How many inpatient case managers work 7 day schedules as exempt employees?

  1. I started this new inpt job, and I knew they were working toward adding more weekend coverage. Now that I have been there 3 months, they added a holiday rotation, and plan on moving to a 7 day schedule in the fall. Exempt employees mean no weekend differential, and no holiday pay. Is this the norm? I am seriously thinking about leaving already as I can see burnout in my future with 20 patient caseloads, 7 days rotations, and the mandate of seeing patients within 24 hours of admission = which is impossible.
  2. Visit adlockwood profile page

    About adlockwood

    Joined: Apr '09; Posts: 56; Likes: 35
    Mental Health; from US
    Specialty: 22 year(s) of experience in Critical Care, Insurance Case Management


  3. by   d'cm
    No, it's not the norm. It does not even sound legal.
  4. by   adlockwood
    It's legal, it is the same as floor nurses work - rotating thru weekends, only this is for salary. We have already been reminded twice by email our company policy for exempt staff is regular pay for weekends and holidays. We should be hourly with that type of schedule, but of course they would like to change all the case management dept to salary, including resource, float and utilization management folks. It is a sneaky way to get rid of overtime pay. Many companies want to do it. My ex told me if you are expected to report at a set time, and work a set shift, you are considered non-exempt. Management staff usually have more flexibility, but it also means they may work 12 hour days if needed. And that is the policy - "if you are needed for weekend coverage, you work it at regular pay" All the supervisors have that policy too. Don't forget legal only counts for unions and federal employees, not private industry "at will" employees. I am really rethinking this job - too stressful and fast paced for too little money to tolerate 7 day a week scheduling. At 51, I feel I have earned a more predictable job at a higher salary, now I feel I am getting thrown right back to the days when I was in my 20's and 30's and I was trying to advance my career. Why get 30 years experience and a masters degree when you can be scheduled with this life at only $59,000 a year?????? No wonder nurses leave the profession. I just jumped back in to it, and I made $55,000 back in 1991 with a company car. I feel terrible I have only been there 90 days and already I am regretting it. It is not the job - half of it is real case management. the rest is bull. They try to have case managers wear too many hats and they are effective at none of it.
  5. by   nurse grace RN
    We are exempt and work a 40 hour week that is comprised of 5 , 8 hour shifts. Our hospital is now a "7" day a week hospital which means there is "7" day coverage. Meaning that weekends are covered while people still have 2 days off each week. Our case load is up to 25 per case manager but we sometimes have 30 or more. We also are expected to see "every" patient within 24 hours of admission whether simple or complex and is is an extremely hard job. We do it all too CM and UR combined into one job. I agree with the previous poster , it is illegal to expect you to work 7 days without time off even if you are exempt. I wonder how many other facilities (hospitals) are actually "7" day hospitals that have CM and SW there everyday.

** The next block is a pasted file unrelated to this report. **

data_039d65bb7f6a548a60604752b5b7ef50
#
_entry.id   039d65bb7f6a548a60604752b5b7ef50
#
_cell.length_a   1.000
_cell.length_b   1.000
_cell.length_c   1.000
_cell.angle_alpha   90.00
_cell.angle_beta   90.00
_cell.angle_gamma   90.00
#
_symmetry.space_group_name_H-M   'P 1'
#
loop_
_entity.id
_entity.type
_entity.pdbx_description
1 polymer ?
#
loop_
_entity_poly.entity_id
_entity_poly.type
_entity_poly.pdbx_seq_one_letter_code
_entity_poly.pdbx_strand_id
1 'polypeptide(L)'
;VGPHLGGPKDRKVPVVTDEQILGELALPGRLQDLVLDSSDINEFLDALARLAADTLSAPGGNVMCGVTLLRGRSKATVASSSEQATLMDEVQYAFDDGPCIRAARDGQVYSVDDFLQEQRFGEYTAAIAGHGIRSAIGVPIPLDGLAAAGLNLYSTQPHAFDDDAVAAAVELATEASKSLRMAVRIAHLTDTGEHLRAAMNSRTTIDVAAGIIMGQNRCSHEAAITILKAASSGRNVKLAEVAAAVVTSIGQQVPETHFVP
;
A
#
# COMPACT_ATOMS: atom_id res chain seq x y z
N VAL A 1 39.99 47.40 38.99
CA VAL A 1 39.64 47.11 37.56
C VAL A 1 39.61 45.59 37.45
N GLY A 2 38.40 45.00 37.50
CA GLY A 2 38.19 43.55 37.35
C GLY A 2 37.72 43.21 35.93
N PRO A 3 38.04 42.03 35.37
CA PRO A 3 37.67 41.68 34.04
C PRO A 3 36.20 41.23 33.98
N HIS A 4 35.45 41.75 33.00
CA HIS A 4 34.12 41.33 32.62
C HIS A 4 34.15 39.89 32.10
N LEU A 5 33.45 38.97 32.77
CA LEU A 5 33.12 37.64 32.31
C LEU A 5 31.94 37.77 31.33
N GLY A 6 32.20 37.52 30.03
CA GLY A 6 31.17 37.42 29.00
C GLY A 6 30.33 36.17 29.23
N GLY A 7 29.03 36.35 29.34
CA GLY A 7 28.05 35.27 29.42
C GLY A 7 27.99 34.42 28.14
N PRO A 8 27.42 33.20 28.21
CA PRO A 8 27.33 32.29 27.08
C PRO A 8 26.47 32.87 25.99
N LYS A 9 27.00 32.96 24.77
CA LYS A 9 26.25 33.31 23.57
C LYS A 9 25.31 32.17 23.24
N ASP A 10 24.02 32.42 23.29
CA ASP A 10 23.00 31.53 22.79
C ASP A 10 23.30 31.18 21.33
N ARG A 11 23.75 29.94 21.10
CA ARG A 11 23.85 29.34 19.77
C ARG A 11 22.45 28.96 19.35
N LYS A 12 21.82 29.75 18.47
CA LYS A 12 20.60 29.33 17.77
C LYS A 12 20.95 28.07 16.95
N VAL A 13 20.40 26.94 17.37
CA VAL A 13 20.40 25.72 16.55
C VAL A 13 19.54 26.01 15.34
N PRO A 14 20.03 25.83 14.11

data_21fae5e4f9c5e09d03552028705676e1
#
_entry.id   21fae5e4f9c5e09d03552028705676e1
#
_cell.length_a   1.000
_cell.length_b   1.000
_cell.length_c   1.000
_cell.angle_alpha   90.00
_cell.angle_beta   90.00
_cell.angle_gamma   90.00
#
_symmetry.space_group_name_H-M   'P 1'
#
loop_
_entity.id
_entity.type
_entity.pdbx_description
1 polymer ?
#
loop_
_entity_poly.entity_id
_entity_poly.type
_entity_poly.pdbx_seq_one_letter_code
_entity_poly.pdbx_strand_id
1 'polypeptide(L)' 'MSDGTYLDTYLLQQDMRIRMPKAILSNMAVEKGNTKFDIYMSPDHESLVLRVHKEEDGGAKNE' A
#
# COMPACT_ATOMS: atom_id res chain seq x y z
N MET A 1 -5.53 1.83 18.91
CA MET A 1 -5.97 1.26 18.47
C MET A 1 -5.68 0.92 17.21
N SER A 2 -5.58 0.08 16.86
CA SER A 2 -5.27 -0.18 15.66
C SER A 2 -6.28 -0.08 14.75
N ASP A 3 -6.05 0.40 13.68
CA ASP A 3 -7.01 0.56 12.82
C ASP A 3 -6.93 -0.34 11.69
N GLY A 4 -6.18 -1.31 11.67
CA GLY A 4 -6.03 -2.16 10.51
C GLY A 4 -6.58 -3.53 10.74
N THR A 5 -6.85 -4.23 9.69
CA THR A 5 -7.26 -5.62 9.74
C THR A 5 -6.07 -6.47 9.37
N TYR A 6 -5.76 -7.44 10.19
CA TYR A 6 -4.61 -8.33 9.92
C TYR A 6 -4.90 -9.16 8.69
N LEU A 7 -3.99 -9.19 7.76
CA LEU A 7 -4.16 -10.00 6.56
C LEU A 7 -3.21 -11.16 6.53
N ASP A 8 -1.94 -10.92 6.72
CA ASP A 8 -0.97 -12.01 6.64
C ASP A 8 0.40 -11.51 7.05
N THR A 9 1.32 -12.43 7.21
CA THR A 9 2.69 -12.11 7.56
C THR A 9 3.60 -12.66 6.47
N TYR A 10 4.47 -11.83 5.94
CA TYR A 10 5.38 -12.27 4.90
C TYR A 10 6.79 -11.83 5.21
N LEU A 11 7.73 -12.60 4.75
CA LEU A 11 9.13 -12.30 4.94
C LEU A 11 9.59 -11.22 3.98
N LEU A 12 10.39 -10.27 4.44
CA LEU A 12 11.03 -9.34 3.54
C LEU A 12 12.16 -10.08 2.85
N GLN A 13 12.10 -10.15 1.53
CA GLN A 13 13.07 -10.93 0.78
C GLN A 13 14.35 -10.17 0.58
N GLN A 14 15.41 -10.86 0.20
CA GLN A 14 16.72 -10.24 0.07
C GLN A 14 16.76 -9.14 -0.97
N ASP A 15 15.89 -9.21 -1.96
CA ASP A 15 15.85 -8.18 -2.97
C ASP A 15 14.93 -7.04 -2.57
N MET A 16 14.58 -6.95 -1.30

6. by   adlockwood
    I am sure they will still have a "40 hour" week, but still - that schedule is not a "normal" life. So, if you had an opportunity to work a county job that is truly M-F, no weekends and no holidays, maybe less money - would you do it? I just feel like a quitter, after working so hard to get that job. It just seems to me to be unfair to expect folks to work weekends and holidays without any kind of shift differential. Or is that the norm in hospitals' management staff?
  7. by   nurse grace RN
    I would take a little less pay for a guaranteed M-F schedule with less stress any day. The CM job goes on and on and on and on. It is a difficult one and can be so gut wrenching at times because regs and insurance guidelines tie your hands and there is only so much funding available. Who knows what reform will bring.
  8. by   Copper4
    With the concern for RAC's, i think the weekend staffing will be increasing. The concern being that medicare can review for appropriate level of care in retrospect and recoup monies if not appropriate. I am only per diem in case management, work about a weekend/month , but they are likely to increase the weekend expectation which is tough if you did not sign up for it..
  9. by   GoNightingale
    Is it possible to continue bedside nursing and do per diem case management or utilizaion review?
  10. by   nurse grace RN
    If you can find a place that is hiring PRN case managers, you can work per diem. It may be a good way to see if you like it or not.